November 17, 2012; Baton Rouge, LA, USA; LSU Tigers head coach Les Miles and his team celebrate following a win over the Ole Miss Rebels in a game at Tiger Stadium. LSU defeated Ole Miss 41-35. Mandatory Credit: Derick E. Hingle-USA TODAY Sports

Is It Time For The LSU Tigers To Leave The SEC?

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The LSU Tigers have been a charter member of the Southeastern Conference since 1933, but all good things must come to an end and there is always room for change. LSU often feels that the SEC office ignores their needs and concerns, so could it be time to finally leave the conference which they have been a part of for so long?

Scott Rabalais of The Advocate believes just that. He writes that now is the time for LSU to consider leaving the SEC and perhaps joining forces with the Big XII.

Why would LSU want to leave the SEC? Here are the five points that Rabalais makes for the change in conference and some highlights from his explanations: (You can read the entire article on The Advocate HERE)

[RELATED: Les Miles is proud of LSU Tigers graduation rate]

1. Unfair football scheduling

The main problem, from LSU’s perspective, is a schedule that puts the Tigers at a competitive disadvantage to its chief rival for SEC West supremacy (with apologies to Texas A&M and Johnny Heisman), Alabama. Not only does LSU have to play at Alabama in 2013 as it usually does in odd-numbered years, but the Tigers also have to play at Georgia and host Florida, teams that tied for first in the SEC East this past season with 7-1 marks.

Alabama’s two opponents out of the East? Tennessee in Tuscaloosa and Kentucky on the road, teams that went a combined 1-15 in conference play and are breaking in new coaches.

2. Permanent opponents

LSU is saddled with Florida as its permanent opponent, while Alabama has Tennessee. Florida has finished with a better record than Tennessee in six of the past seven seasons, with the Vols having failed to post even an above-.500 SEC record since winning the SEC East in 2007.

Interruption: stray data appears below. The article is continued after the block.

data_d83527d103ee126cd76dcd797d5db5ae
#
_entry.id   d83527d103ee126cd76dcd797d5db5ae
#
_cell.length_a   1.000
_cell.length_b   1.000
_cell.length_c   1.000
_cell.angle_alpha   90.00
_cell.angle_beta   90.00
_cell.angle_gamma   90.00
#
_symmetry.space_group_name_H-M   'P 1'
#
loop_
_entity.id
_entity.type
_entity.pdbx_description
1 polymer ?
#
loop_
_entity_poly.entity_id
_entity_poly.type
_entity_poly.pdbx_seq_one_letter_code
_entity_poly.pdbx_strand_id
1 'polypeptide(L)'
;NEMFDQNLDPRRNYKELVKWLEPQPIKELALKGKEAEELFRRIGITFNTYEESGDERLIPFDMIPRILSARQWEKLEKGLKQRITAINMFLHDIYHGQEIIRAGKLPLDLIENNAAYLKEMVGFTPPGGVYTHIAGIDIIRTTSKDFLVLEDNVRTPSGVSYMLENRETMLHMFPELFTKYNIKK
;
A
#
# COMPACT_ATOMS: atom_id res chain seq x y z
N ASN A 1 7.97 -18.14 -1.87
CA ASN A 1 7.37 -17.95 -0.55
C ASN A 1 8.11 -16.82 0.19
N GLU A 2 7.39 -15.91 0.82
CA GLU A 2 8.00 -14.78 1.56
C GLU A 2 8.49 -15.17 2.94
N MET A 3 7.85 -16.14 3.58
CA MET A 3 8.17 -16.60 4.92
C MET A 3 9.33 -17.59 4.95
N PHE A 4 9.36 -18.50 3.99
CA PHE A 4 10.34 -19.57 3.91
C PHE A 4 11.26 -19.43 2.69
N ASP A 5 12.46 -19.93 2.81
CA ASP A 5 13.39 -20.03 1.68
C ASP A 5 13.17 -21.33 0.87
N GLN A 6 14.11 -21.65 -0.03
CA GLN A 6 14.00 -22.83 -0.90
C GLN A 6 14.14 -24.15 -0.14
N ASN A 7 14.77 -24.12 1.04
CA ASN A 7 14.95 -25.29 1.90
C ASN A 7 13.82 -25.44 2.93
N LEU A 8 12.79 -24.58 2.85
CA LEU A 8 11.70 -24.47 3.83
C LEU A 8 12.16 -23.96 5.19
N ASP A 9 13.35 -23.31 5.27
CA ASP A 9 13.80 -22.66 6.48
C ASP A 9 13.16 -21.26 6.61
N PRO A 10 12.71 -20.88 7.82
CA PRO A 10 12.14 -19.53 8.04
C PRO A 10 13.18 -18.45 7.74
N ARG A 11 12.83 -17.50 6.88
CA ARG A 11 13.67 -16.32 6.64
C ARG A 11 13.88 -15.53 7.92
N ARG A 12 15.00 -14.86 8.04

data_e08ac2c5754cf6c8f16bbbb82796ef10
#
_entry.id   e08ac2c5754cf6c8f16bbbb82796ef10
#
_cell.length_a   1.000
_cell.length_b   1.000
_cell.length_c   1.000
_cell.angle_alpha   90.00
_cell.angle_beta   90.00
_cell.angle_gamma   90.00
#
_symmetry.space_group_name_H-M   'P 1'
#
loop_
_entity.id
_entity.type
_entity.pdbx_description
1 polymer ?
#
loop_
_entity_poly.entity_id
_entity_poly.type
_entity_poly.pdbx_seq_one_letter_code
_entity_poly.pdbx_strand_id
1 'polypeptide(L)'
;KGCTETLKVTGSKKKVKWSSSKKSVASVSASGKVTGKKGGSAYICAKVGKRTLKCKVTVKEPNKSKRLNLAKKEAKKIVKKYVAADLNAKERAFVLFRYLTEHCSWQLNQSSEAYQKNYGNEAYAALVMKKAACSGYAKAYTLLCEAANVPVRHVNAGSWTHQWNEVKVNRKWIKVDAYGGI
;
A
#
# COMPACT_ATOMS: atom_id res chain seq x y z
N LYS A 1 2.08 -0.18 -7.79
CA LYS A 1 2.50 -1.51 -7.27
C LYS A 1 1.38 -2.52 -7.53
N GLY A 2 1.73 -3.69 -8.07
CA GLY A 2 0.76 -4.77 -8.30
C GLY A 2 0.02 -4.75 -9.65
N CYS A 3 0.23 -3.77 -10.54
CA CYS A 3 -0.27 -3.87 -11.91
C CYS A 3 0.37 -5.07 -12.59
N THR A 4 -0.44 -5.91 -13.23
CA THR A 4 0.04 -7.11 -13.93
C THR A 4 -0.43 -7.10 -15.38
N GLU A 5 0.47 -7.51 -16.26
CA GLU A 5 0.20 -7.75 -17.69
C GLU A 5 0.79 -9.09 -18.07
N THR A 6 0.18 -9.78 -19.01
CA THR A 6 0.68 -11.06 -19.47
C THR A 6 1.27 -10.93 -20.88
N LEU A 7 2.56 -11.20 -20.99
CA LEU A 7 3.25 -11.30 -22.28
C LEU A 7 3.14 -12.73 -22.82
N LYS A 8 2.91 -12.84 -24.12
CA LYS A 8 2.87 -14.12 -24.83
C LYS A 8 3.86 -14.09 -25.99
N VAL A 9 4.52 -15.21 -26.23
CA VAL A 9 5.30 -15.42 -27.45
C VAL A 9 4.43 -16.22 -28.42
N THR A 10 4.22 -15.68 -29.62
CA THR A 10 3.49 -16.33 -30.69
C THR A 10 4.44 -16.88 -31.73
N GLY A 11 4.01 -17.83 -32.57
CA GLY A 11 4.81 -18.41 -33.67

3. Escaping the Alabama shadow

The football scheduling plan comes out of an SEC office in Birmingham, Ala., that fairly or not has long been seen as being too close to the Alabama campus — geographically and philosophically — for the rest of the conference’s good. Certainly it is not a one-sport league, but football drives the SEC’s economic train and is the face of the conference nation-wide.


Conference realignment is trendier these days than even Johnny Heisman. The past couple of years have seen schools leave traditional conference homes for new affiliations that once would have seemed impossible: Nebraska to the Big Ten, West Virginia to the Big 12, Utah to the Pac-12 — and don’t forget Missouri to the SEC.

Eventually, college athletics is likely to be dominated by four 16-team super-conferences. The blocks of those super-conferences are now shifting. It makes sense to go now before the blocks are set in place.

5. Geography is overrated

Traditional geographic lines have not only been blurred in big-time college athletics, they have been obliterated. It is no longer an unwritten requirement that conference members be from states that border each other — although Louisiana does border Texas.

Before Arkansas and A&M joined the SEC, LSU was forever the SEC’s westernmost outpost. What would be so odd about being the Big 12’s southernmost? Not at all as unfathomable as it once seemed.

Would LSU actually leave the SEC? It seems very unlikely, but the frustration that appears to be building could lead to a move that no one ever saw coming. If LSU were to leave their beloved conference, there would be insane amounts of public cries and criticism being directed at the Tigers for their decision.

What do you think? Is it time for LSU to consider changing conferences? As always, sound off in the comments section and let your voice be heard.

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Tags: Football LSU Tigers Sec Football

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